Wellington's army was better equipped and manned in 1813 and it was their turn to chase the retreating French. The 14th made their way through Salamanca which had been abandoned by the enemy. At Burgos General Reille still held a strong position that was attacked by the British cavalry and the Light Division. The French pulled back across the bridge at Villa de Buniel. Captain Thomas Mille's squadron charged the enemy at this point, supported by horse artillery. They captured some prisoners and a gun but lost one man and a horse killed, and one man and 5 horses wounded. The French then destroyed the fortress at Burgos with explosives, inadvertently killing 120 of their own men.

Vittoria, 21 June 1813

Wellington split his army into 4 columns at Vittoria with no particular instructions for the cavalry so that they were allowed to take opportunities as they arose. The 14th were in Victor Alten's brigade with the hussars of the King's German Legion, accompanying Hill's division. The division crossed the Zadorra at Puebla de Arganzon, securing the Pass, and the 14th stayed in position astride the road to Vittoria. After the infantry battled for the heights there was a fierce action at the village of Subijana de Alava. The regiment were in the thick of the fighting and the French were forced back on Vittoria. The 14th and Germans followed up and eventually became mixed up with the Household cavalry and Ponsonby's brigade. The battle had started at 10am and by early afternoon it was clear that the French were beaten. They made brave last stands at Arinez and on the high ground between Armentia and Ali, but by 6 o'clock the enemy retreated and had to abandon their baggage and guns.

The Emperor's Chambermaids

14th Light Dragoons
King Joseph's Carriage
The King of Spain was Napoleon's brother Joseph. It was his idea to put up a fight at Vittoria despite good tactical reasons not to. Amongst all the coaches and wagons that were blocking the road to the French border in the general panic, was Joseph's royal carriage. To avoid capture by the 13th and 14th Light dragoons he abandoned the vehicle and escaped on horseback. There was a scramble for the valuable objects like the King's baton but they were mostly recovered and handed over to General HQ. One item that no-one seemed to want was the silver chamber-pot which was part of the travelling equipment; le pot de voiture, together with it's linen napkin. These were retained by the 14th Light Dragoons and became part of the valued silverware of the regiment. Because the carriage and its regular fittings were a gift from Napoleon, the pot was named 'the Emperor' and the 14th were known as the Emperor's Chambermaids. Ever since, the chamber-pot has been, on special occasions, filled with champagne and passed around the mess table.

The Pyrenees 1813

14th Light Dragoons
In the Pyrenees
Rowland Hill's regiments were ordered to secure the Pass of Maya in July, which they did, and the 14th were part of the force holding the outpost line. They were brigaded with the 13th Light Dragoons and generally referred to as the Ragged brigade because of their worn out uniforms. On 25th July Soult sent Reille's division to attack Maya and it was defended by the infantry. There was little ammunition and rocks were thrown at the French. The 14th were employed evacuating casualties, carried uncomfortably across their saddles. The passes in the Pyrenees were in fact temporarily abandoned until the tables were turned against the French at Sorauren on 30 July, in which the 14th were in action at Arestegui. The Pass at Maya was again secured, in August, and guarded by the 14th, but it was a harsh environment high in the mountains, becoming steadily worse with the approach of winter.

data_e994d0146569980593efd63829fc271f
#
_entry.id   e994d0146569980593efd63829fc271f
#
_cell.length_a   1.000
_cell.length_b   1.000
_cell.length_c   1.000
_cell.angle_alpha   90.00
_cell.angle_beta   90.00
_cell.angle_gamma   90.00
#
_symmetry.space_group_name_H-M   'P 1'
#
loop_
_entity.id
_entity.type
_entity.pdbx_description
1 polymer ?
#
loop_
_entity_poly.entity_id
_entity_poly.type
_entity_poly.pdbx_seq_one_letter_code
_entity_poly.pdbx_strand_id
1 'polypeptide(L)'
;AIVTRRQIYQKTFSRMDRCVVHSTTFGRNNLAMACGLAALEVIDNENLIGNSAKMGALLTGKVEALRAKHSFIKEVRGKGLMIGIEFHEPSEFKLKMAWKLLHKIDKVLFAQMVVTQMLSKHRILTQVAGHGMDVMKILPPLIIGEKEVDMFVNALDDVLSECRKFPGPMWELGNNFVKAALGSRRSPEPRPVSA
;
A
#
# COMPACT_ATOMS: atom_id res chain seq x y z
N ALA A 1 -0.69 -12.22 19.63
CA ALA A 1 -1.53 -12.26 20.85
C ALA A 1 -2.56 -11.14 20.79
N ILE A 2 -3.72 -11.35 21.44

Nivelle, Nov 1813

They were relieved to come down from the mountains in November and face the French under Soult along the Nivelle. The enemy managed to come around the rear of the British position and attack their baggage wagons. The regiment could see their baggage being captured but were powerless to come to the aid of the Troop detailed to guard it. The Troop Sergeant was given the job because it was generally acknowledged that he lacked the stomach for a fight. But as they watched they saw him fighting ferociously to the death against superior numbers. The baggage was lost although it was the officers that suffered more that the other ranks, but the regimental records, along with the paymaster's books were taken. The fate of the women and children accompanying the baggage is not known.

Capt Brotherton at Hasparren, 13 Dec 1813

The 13th and 14th were engaged against the enemy at Hasparren on the same day as the Rowland Hill's men were fighting it out in the desperate battle of St Pierre. One squadron, under Captain Brotherton had distinguished itself already at Hasparren on 11 Dec when they captured a convoy of corn, and on the 13th were ordered by Sir Hussey Vivian, the new brigade commander to act as a 'sort of forlorn hope' as Brotherton put it in his memoirs. The enemy cavalry were posted behind a narrow bridge at the entrance to Hasparren village. Brotherton, his orderly, and Lieutenant Southwell charged at the head of the squadron but there was only room on the bridge for one at a time. The orderly was mortally wounded and Southwell had his horse shot so Brotherton was surrounded and fighting alone. He was 'belabored with cuts and thrusts from all sides', but saved from being hacked to pieces by a buffalo hide cuirass of his own invention, and his beloved mare, Fatima who helped with all four hooves. He was wounded in the neck, thigh, side and bottom and in the end managed to remember enough French to say, "Je me rends." He was tied up and taken to the rear. He survived an unpleasant incarceration and recovered from his wounds, later in life reaching the rank of Major-General and being appointed Inspector General of Cavalry.